Same Sex Marriage: To Be or Not to Be

An historical moment in our history is about to occur this week. We are moving towards including the homosexual segment of our population. The Supreme Court is about to decide if Same Sex Marriage is a constitutional right; if same-sex marriage a class of people being discriminated against? Should same-sex marriage be judged the same as ‘blacks’ and ‘women’ rights, as ‘class discrimination’?

One in seven adults (14%) have changed their mind about same-sex marriage. Personally, I’m finding many of my friends have a gay or lesbian in their family. Who knows how many are still closeted; afraid of family and friend disapproval.

Recently, Colorado, in a sharp turnaround, approved civil unions for gay and lesbian couples. This comes only a few years after voters banned same-sex marriage in 2006. The law goes into effect May 1, 2013 and Colorado will join eight states that have civil unions on similar laws. There are nine states and the District of Columbia that allow gay marriage.

” Is the tide turning for support of same-sex marriage in America? The Supreme Court will hear oral arguments next week on the legality of California’s Proposition 8 and will talk exclusively with David Boies, one of the lawyers arguing for the law’s repeal before the Court next week.”

-NBC News Meet the Press, March 23, 2013

 

 

 

 

 

 

 

 

 

“Moral disapproval, without any other asserted state interest, has never been a rational basis for legislation”  – Judge Walker

Is this an uncomfortable topic? Does it make you anxious? Angry? Scared? You are not alone. What does it mean to make same-sex marriage legal? Who does it hurt? For me, if I chose to make a legal commitment to someone (man or woman) what does that decision have to do with anyone else? If I chose to have the law legalize the commitment my chosen partner and I have agreed to, who doe it hurt? This should not be a debate.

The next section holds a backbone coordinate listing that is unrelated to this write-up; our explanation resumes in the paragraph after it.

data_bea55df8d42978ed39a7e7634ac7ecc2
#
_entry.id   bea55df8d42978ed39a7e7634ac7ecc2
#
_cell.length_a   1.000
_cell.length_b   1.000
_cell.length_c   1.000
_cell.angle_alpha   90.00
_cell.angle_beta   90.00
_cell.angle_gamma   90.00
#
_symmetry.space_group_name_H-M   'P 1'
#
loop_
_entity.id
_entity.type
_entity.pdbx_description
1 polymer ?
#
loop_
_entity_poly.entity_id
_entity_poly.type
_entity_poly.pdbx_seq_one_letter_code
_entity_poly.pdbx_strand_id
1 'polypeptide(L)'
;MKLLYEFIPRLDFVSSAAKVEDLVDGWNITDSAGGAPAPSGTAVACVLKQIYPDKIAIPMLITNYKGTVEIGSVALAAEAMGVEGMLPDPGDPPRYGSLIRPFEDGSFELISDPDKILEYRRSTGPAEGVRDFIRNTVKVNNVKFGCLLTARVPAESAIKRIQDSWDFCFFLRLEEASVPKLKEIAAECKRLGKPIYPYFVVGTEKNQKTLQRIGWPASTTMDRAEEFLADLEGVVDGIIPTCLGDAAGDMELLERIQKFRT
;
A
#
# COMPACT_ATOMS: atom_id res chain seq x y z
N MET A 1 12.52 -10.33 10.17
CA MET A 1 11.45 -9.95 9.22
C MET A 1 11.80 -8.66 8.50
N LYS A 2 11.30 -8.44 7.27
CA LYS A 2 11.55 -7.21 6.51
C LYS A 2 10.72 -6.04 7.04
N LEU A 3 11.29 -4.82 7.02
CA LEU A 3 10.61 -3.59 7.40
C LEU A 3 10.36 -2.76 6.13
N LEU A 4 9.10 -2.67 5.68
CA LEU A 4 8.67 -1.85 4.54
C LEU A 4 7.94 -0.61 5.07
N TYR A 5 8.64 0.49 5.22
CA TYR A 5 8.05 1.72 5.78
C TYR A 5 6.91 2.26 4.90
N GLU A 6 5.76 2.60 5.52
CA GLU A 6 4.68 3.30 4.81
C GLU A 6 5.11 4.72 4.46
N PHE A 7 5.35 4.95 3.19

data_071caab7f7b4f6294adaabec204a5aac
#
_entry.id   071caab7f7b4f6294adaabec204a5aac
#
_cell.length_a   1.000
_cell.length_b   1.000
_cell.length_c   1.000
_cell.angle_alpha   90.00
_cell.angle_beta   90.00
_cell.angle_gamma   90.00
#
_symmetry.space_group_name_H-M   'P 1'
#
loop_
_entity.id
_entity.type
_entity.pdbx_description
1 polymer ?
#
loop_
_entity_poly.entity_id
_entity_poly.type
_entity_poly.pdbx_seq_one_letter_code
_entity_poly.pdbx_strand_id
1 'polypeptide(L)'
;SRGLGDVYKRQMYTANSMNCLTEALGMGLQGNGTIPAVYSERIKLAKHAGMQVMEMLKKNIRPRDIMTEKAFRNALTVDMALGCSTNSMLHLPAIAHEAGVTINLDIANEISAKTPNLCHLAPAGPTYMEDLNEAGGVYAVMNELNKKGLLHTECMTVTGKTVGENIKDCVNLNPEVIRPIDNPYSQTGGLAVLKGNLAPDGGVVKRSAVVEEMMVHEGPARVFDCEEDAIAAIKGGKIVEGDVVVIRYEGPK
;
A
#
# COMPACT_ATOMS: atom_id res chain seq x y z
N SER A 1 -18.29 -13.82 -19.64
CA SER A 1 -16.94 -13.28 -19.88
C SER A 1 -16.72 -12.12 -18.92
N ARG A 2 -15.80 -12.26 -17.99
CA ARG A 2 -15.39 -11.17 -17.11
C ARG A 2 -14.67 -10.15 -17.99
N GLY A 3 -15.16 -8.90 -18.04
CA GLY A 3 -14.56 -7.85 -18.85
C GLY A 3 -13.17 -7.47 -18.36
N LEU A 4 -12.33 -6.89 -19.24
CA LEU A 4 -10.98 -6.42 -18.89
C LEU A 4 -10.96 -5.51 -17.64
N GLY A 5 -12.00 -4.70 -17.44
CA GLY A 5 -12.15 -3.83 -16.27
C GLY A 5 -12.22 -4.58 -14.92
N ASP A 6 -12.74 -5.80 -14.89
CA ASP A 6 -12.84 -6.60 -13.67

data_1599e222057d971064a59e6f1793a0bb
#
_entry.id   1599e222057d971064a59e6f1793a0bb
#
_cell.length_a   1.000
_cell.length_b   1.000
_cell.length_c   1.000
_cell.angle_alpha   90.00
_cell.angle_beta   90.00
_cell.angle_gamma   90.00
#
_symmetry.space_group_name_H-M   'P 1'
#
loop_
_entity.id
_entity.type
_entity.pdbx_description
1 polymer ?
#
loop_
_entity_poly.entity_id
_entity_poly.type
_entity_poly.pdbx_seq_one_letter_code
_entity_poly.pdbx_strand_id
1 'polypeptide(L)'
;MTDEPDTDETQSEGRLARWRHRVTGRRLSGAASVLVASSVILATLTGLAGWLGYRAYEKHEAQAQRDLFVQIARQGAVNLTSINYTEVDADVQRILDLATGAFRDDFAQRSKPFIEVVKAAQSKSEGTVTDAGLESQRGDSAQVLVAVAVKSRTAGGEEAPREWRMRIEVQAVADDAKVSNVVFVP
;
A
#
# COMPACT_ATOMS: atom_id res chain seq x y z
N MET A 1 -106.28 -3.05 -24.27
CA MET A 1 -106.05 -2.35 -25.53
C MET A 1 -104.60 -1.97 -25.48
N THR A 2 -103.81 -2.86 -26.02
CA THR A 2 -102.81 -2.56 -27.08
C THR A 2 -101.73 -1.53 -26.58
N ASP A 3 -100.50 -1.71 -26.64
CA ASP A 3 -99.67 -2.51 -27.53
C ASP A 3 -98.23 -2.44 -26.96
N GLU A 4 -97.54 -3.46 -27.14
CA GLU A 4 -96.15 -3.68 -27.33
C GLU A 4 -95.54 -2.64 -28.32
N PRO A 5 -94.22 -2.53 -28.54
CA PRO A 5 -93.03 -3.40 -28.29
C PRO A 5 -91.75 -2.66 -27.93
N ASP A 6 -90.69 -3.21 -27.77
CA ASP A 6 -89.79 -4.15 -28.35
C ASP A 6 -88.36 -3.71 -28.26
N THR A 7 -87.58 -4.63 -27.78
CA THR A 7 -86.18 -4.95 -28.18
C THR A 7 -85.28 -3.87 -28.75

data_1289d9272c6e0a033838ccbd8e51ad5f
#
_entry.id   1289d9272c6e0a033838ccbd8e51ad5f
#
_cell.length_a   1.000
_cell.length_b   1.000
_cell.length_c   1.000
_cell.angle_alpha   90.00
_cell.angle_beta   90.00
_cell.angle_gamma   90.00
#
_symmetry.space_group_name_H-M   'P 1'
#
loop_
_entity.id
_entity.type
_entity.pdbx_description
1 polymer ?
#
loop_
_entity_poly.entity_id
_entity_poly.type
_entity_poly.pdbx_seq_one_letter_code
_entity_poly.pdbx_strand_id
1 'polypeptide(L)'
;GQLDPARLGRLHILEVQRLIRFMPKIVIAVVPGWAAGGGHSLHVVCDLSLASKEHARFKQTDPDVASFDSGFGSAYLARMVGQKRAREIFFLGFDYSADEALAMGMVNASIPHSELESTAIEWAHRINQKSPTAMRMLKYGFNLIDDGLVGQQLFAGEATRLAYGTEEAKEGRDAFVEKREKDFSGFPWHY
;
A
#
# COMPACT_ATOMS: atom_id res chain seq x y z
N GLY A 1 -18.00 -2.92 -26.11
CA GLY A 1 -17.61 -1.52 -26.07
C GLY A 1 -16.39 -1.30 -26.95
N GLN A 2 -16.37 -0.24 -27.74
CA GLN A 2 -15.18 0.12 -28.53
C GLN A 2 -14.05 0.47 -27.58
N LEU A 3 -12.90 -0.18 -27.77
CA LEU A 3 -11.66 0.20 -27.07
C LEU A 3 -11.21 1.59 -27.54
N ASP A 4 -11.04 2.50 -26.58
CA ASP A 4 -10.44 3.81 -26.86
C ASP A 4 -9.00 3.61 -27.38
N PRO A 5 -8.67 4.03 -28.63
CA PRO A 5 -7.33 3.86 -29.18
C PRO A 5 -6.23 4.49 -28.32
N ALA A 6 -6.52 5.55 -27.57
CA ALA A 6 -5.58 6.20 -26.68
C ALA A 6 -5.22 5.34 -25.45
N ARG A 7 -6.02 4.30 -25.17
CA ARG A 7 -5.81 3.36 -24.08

Merriam-Webster says: (1) : the state of being united to a person of the opposite sex as husband or wife in a consensual and contractual relationship recognized by law (2) : the state of being united to a person of the same sex in a relationship like that of a traditional marriage <same-sex marriage>

It looks like Merriam-Webster has already made same-sex marriage apart of their definition of ‘marriage’. Can we make them take it out?

Personally, if I chose to enter into a  legal commitment (marriage) with a person (man or woman) it is because we have chosen to live together for mutual benefit and love. We feel dedicated and devoted to one another. We are loyal and faithful to one another. None of the feelings I’ve listed  have anything to do with sex. Shouldn’t I be permitted to have all the benefits of any married couple no matter who I chose to make that commitment with?

Weather or not in couple chooses to consummate their marriage with sexual intercourse is their business, not yours or mine and not the courts. I do not believe ‘marriage’ should automatically assume the persons marrying are making a sexual commitment or statement. Love does not make a statement of sexual preference or sexual behavior.  I’ll say it again. I believe my personal sexual preferences or whether I chose to participate in sexual activity or not is my business, not your business or the courts. Therefore, I believe I should be able to make a legal commitment (marry) anyone I chose. I believe I should have access to the same legal and  financial benefits afforded to heterosexual couples.

A number of years ago I was in a relationship with a woman for ten years. We were committed to one another. We loved and were devoted to one another. We were very naive when it came to our financial relationship, as many couples are, we did not draw clear lines about dealing with finances; that coupled with my partners battle with alcoholism brought an end to our commitment and relationship. None of the property was in my name. She was the primary on the bank account. None of the three cars were in my name; there was no rental agreement and according to the law, I had no legal right to be there.

I left the woman who I thought was the love of my life. She locked the home I had known for 10 years against me. I did not get to enter the house to get my personal belongings, she put every thing I owned out into the rain. I had to walk away with absolutely nothing. If it had not been for my friend, I would have been homeless and on the street. I had no legal recourse. My friend should not have had to bare this burden. The law should have been there to protect me and my partner.

Happy same-sex marriage trails!